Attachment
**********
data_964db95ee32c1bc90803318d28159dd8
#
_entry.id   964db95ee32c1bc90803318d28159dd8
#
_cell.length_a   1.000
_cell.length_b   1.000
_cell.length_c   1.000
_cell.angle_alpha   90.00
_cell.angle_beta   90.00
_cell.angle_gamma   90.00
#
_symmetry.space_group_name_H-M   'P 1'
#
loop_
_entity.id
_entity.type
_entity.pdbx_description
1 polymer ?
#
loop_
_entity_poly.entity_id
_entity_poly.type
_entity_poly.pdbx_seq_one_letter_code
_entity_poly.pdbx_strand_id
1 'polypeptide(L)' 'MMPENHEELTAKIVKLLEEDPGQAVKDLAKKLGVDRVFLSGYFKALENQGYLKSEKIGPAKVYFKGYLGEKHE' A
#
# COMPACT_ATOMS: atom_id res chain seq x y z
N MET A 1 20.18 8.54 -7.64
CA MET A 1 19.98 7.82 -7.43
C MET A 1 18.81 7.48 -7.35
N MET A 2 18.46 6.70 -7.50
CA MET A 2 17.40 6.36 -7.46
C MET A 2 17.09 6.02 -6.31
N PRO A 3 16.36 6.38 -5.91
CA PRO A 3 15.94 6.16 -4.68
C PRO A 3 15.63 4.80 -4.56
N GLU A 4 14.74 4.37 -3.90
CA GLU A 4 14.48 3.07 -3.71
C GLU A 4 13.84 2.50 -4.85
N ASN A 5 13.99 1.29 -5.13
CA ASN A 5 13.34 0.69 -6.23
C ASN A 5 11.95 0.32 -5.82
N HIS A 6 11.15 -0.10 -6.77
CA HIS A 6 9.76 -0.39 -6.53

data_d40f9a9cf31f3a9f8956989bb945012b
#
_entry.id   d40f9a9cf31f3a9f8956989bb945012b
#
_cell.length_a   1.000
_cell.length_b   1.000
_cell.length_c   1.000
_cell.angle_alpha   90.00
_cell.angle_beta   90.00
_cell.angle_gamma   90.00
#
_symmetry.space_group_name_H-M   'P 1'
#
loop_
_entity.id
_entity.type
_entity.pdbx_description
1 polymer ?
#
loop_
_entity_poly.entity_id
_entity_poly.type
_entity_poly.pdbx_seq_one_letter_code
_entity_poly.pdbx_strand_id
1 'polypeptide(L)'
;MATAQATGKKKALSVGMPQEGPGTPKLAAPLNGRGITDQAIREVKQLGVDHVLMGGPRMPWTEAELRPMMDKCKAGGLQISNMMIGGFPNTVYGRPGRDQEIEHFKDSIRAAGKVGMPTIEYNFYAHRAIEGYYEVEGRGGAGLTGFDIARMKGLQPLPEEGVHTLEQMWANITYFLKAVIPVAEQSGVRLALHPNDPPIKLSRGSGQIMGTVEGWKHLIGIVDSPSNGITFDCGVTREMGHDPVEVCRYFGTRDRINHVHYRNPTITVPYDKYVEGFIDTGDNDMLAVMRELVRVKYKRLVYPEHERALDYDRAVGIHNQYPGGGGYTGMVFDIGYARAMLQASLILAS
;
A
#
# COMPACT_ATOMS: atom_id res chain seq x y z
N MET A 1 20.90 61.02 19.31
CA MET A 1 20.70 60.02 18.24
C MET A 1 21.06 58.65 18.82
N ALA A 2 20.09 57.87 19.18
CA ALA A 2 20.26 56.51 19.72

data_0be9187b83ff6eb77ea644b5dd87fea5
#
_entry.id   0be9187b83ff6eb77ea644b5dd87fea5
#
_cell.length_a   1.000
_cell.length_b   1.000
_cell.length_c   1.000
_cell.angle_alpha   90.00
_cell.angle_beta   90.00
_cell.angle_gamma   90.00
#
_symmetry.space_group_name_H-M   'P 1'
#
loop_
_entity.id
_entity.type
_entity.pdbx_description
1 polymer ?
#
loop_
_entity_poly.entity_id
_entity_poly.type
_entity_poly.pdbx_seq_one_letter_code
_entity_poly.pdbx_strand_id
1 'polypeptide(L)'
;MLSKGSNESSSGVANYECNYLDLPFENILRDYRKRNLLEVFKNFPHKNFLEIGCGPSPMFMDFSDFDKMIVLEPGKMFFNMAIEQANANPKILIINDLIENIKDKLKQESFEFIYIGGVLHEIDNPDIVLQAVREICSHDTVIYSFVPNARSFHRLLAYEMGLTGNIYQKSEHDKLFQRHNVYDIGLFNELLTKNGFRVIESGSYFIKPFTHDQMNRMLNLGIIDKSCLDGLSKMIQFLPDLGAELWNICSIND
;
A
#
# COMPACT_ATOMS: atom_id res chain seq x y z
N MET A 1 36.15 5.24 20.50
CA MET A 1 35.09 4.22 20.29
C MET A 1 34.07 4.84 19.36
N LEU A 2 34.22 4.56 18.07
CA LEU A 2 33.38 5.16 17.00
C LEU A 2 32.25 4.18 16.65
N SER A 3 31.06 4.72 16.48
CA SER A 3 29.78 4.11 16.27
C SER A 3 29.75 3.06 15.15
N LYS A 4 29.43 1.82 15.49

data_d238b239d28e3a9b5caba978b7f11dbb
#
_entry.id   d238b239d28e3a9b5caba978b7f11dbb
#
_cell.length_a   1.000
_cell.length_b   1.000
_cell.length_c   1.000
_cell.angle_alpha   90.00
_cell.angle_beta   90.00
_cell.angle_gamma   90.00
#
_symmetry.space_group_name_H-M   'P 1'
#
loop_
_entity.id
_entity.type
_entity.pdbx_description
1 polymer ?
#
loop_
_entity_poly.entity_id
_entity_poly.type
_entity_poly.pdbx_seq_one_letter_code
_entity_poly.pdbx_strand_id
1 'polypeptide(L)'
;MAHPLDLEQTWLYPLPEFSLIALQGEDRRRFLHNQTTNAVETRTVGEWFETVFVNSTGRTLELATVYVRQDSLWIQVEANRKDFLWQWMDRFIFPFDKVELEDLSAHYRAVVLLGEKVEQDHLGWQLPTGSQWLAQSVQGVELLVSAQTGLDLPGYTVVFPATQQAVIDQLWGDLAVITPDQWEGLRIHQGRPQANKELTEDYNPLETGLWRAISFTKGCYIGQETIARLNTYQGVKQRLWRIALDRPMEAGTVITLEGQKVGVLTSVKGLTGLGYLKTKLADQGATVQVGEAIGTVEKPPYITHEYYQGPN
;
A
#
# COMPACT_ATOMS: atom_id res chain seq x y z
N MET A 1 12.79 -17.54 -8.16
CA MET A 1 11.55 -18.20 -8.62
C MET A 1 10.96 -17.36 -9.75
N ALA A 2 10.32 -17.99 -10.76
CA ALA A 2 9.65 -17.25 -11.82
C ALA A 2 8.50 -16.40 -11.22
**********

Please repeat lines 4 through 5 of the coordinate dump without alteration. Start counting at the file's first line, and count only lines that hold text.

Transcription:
#
_cell.length_a   1.000